The $3,000,000 Georgia Fund loan will finance purchasing and making upgrades to the existing Forstmann’s wastewater treatment facility, which will be connected to the Louisville sewer collection system. The project will help facilitate the construction of a new chicken processing facility in Louisville, and allow for additional treatment capacity within the city’s sewer collection system. The processing facility is slated to create 125 new jobs. Louisville will pay 3.03 percent interest on the 20-year loan.

City of Riceboro

The $155,000 DWSRF loan will finance replacing 407 residential water meters and 38 commercial water meters with automated meter reading water meters, including software and meter reading equipment. The project will ensure more accurate meter reading data, reducing revenue loss and water loss in the system. Riceboro will pay 0.50 percent interest on the 10-year loan. The loan qualifies for a reduced interest rate because it’s an eligible water conservation project.

City of Wrightsville

The $5,300,000 CWSRF loan will finance rehabilitating the city’s sewage collection system, which will include replacing pumps and electrical upgrades at five of the city’s pump stations. The project will reduce inflow and infiltration in the system, energy consumption and sanitary sewer overflows.

Wrightsville will pay 1.03 percent interest on the 20-year loan. This loan qualifies for an interest rate reduction because the inflow and infiltration reduction portion of the project is an energy conservation activity, and includes principal forgiveness of up to $500,000, if all loan funds are drawn.

Additional Information:

The CWSRF, a federal loan program administered by GEFA, provides communities throughout Georgia with low-interest loans to fund wastewater infrastructure and water pollution control projects. The program is jointly funded by the U.S. Environmental Protection Agency and the state of Georgia. Eligible projects include a variety of stormwater and wastewater collection and treatment projects. These projects conserve and improve water resources, and facilitate economic growth and development. Low-interest loans from this program are available up to $25 million.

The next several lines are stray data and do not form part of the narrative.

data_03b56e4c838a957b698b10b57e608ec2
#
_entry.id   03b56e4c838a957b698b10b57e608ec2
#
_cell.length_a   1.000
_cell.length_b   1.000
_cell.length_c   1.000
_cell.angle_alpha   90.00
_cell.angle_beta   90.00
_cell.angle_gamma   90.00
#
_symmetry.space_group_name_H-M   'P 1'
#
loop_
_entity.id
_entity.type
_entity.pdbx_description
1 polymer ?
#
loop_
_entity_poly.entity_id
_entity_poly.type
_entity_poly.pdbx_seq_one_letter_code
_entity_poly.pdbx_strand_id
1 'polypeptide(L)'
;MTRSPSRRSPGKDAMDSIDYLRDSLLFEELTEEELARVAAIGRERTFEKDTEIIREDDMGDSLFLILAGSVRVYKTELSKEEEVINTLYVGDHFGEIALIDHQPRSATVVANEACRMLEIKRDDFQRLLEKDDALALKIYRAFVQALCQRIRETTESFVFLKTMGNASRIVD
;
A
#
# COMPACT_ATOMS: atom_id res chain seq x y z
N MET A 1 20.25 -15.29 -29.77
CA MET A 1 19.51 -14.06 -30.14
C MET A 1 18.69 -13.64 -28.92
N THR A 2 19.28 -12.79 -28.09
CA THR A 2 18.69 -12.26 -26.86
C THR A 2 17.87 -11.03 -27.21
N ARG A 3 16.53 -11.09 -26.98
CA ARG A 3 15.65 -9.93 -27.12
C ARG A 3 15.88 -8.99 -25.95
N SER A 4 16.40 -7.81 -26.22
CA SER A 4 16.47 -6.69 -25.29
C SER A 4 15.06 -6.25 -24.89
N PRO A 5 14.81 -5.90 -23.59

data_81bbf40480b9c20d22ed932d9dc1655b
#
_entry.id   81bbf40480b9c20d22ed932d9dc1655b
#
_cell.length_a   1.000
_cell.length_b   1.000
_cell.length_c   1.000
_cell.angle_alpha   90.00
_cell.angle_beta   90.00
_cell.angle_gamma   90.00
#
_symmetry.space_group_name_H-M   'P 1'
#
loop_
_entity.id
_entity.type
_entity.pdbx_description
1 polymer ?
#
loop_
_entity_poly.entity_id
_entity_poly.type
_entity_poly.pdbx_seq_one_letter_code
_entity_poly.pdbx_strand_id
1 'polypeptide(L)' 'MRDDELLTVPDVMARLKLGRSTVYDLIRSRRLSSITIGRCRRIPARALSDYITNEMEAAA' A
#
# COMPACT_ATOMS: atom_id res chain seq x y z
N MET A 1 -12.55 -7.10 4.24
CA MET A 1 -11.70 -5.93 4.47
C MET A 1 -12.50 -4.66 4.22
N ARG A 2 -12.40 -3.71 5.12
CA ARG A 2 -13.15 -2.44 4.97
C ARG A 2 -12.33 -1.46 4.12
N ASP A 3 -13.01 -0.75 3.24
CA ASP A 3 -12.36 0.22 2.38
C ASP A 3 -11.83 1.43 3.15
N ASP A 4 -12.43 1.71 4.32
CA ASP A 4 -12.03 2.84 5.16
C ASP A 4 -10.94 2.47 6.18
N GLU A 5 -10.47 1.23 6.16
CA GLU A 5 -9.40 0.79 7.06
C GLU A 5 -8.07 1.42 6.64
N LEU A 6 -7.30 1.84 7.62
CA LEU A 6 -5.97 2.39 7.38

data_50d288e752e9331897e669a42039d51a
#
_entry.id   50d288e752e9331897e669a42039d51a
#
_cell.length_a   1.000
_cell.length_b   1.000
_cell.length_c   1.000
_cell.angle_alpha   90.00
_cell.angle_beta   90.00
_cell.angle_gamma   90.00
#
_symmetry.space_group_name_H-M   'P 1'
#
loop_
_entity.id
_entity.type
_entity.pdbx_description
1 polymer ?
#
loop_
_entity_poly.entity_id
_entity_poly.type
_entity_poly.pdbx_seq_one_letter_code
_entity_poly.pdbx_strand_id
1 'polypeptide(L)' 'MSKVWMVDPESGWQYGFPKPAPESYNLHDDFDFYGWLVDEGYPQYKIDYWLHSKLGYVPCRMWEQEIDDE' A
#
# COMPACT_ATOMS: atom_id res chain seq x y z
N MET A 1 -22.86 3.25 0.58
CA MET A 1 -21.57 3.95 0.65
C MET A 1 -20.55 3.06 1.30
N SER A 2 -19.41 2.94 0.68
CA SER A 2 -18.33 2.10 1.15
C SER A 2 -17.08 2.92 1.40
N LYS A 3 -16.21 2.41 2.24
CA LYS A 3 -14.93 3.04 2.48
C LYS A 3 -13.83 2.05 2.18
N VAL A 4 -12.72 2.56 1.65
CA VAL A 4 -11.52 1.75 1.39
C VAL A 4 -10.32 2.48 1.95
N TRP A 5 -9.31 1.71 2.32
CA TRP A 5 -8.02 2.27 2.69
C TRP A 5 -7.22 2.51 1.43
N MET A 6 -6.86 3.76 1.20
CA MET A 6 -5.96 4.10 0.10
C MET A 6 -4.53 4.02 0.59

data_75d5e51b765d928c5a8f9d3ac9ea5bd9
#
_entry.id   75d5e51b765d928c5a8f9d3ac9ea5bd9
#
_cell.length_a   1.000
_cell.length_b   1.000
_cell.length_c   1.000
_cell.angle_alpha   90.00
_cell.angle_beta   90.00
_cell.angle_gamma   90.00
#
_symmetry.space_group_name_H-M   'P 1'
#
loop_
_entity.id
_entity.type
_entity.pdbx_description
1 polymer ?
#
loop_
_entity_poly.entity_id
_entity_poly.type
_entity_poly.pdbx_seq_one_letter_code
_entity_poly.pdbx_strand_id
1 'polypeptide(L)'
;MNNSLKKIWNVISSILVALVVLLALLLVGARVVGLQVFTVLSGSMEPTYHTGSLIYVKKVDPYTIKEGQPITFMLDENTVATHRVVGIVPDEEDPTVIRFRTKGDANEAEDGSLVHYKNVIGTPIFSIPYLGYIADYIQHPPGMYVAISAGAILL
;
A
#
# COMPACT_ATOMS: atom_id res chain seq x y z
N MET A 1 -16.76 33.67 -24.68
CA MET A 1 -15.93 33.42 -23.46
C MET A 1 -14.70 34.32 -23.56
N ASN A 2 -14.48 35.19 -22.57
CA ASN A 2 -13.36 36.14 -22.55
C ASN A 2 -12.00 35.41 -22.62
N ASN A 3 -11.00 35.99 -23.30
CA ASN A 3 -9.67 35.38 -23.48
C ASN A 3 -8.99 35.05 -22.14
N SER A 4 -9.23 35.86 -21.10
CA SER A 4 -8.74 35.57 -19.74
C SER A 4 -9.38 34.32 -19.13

The DWSRF, a federal loan program administered by GEFA, provides communities throughout Georgia with low-interest loans to fund water infrastructure projects that deliver safe, affordable drinking water. The program is jointly funded by the U.S. Environmental Protection Agency and the state of Georgia. Eligible projects include a wide variety of public health or compliance related water supply projects. These projects conserve and improve water resources, and facilitate economic growth and development. Low-interest loans from this program are available up to $25 million.

The Georgia Fund, a state-funded program administered by GEFA, provides communities with low-interest loans for water, wastewater, water conservation and solid waste infrastructure projects. Eligible projects include water and sewer lines, treatment plants, pumping stations, wells, water storage tanks and water meters. These projects conserve and improve water resources, and facilitate economic growth and development. Low-interest loans from this program are available up to $3 million.

GEFA provides loan financing at a reduced interest rate to local governments and authorities for energy efficiency and renewable energy projects at water and wastewater treatment plants, landfills, and municipal solid waste facilities, in addition to infrastructure improvements. Eligible projects include, but aren’t limited to: landfill gas reclamation; solar photovoltaic and thin film solar geo-membrane covers; wind and biomass; variable frequency drives and energy efficiency measures; energy management systems and controls; biogas heat and power recovery systems; and infiltration and inflow projects that reduce pumping costs.